Instead, if you want to take a relaxing dip, try seeking out tattoo-friendly onsen. They exist! In fact, one of Japan’s most famous onsen in Hyogo prefecture welcomes the inked with open arms.
2. Get Your Little Bath Towel Ready
Once you figure out the right location for you, the next thing you’ll need is a towel.
This may sound like the most obvious thing in the world, but there’s a small twist: You’ll bring the towel into the bath with you.
These towels are much smaller than what Westerners are used to bathing with. Think tea-towel size.
Some will keep their towel with them as a sign of modesty while walking from bath to bath, especially in mixed bathing situations. Others will splash some cold water on it and rest it on their heads.
But most will just keep it nearby or on a shelf at the bathing area’s entrance to dry off before leaving.
You can also buy your own towel. But if you don’t have one, most onsen will offer rentals. Some even sell area-specific towels that make great souvenirs.
3. No Bathing Suits in the Bath
Towel ready to go? The next thing to do is come to terms with the fact that you’re going to need to strip down to your birthday suit.
That’s right, unlike hot springs in some other countries, there are no bathing suits allowed in Japanese bath houses.
The exception to this rule is if you happen to be at one of the less-common mixed-sex bathing areas. In that case, you can usually get away with a full-length towel at the very least. And of course, getting a private bath at some of Japan’s best hot springs means private baths, where all bets are off.
But for most onsen and sento, the whole point of the experience is to be in the nude. And once you get that out of the way, the next step in your bathing adventure is to get clean.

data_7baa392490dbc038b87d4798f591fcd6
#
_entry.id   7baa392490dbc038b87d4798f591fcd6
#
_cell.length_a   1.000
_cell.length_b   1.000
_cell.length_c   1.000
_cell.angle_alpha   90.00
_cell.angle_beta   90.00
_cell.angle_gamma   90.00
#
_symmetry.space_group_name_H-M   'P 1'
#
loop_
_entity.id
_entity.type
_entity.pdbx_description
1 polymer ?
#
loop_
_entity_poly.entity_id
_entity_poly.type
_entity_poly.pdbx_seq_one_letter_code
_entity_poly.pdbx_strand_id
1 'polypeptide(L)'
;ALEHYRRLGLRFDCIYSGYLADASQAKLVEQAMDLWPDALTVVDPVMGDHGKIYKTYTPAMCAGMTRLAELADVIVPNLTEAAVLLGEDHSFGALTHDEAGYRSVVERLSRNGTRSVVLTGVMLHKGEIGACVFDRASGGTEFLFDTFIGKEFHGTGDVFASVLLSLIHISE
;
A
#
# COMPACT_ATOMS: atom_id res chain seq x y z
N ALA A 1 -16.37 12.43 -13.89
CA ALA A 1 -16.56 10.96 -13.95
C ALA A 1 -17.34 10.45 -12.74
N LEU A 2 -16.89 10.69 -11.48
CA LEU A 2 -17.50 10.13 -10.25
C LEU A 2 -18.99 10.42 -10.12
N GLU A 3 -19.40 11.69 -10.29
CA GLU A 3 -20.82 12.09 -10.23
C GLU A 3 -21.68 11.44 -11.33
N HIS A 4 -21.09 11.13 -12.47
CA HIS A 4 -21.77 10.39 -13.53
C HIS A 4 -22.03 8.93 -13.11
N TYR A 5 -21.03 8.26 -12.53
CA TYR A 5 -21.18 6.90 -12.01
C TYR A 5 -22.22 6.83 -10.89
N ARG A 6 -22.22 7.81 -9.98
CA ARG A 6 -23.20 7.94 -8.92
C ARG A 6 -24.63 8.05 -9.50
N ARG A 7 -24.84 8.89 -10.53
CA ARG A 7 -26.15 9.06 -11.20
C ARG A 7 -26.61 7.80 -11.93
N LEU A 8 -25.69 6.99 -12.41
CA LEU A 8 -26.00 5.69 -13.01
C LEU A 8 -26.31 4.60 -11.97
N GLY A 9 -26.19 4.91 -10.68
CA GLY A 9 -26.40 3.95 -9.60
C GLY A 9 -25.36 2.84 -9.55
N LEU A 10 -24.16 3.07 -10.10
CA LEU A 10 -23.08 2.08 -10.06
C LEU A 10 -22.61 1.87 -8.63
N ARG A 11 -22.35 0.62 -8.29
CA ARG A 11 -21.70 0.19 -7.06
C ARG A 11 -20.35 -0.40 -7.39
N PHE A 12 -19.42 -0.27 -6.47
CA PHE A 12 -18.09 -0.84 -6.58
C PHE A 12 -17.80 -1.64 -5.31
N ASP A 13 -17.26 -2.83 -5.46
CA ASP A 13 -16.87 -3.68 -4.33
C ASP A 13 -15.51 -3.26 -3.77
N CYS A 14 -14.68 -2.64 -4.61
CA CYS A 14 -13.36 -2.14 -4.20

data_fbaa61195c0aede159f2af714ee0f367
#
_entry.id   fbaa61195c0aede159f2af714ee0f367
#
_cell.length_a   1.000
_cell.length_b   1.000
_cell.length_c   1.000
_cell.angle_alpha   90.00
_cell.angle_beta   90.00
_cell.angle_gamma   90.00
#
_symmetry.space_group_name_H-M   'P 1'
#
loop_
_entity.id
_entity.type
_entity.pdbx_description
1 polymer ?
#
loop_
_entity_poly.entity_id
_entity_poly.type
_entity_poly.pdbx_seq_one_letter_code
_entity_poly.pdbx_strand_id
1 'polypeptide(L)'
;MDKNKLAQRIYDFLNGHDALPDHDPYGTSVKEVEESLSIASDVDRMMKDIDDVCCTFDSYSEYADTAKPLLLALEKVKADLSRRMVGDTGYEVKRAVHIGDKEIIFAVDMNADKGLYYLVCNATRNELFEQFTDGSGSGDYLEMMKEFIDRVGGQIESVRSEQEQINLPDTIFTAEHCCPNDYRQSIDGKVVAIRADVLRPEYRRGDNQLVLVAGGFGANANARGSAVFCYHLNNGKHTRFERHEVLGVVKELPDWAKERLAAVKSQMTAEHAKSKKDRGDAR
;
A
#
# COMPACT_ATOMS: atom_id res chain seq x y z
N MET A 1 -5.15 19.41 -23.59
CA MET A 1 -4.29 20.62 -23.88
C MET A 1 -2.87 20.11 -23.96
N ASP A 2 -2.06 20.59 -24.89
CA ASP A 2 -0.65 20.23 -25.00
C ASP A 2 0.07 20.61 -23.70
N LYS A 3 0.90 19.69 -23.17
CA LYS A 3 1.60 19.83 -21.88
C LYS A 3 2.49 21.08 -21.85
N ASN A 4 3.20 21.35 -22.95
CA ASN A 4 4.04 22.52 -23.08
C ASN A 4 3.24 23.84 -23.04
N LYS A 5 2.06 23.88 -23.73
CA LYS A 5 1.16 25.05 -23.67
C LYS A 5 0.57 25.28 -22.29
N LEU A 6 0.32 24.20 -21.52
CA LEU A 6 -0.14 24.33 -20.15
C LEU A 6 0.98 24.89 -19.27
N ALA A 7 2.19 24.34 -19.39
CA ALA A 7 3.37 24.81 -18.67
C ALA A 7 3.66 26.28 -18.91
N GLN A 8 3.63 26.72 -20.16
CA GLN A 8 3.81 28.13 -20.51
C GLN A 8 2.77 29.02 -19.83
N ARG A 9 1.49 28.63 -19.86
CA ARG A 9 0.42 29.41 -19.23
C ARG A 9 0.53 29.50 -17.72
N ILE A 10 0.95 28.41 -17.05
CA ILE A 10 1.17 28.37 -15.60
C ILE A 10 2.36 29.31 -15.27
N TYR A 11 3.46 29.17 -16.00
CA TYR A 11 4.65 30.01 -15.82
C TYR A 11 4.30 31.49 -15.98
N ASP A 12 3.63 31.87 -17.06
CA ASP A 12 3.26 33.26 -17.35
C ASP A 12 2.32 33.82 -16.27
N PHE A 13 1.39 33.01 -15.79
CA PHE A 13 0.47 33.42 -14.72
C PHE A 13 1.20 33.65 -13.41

4. Getting Clean Before the Bath
In every bath house, you’ll find a space for scrubbing down. This is usually visible as soon as you step from the change room and into the bathing area.
Depending on the size of the place, you’ll find row upon row of small stools placed in front of counters about a foot off the ground.
There’ll be a water faucet, a showerhead, a mirror, and soaps and shampoos for you to use. You’re also likely to see a small bowl that can be used to mix soap into a scrubbing towel or simply to splash water on your head.
If you don’t want to have a seat at one of these stalls and get scrubbing, there are usually standing shower stalls that you can also use.
5. Different Types of Baths
Time to enjoy the baths. But which one?
Even the most old school bath house in Japan tends to have at least a few different types. Here are a few of the standards.
Various Warm Baths
Often you’ll see a thermometer reading next to each bath, noting how hot it is in degrees Celsius. The standard warm bath range is in the low 40s Celsius (104 Fahrenheit and up), and they’re often spiced up with shallow reclining seats, jets, or the basic benches running along the sides.
Most onsen will also have baths on the opposite end of the temperature spectrum. You’ll often see people shuffling back and forth from the sauna to them for a cool-down between rounds of heat. These are smaller baths, and usually around 17 C (62 F).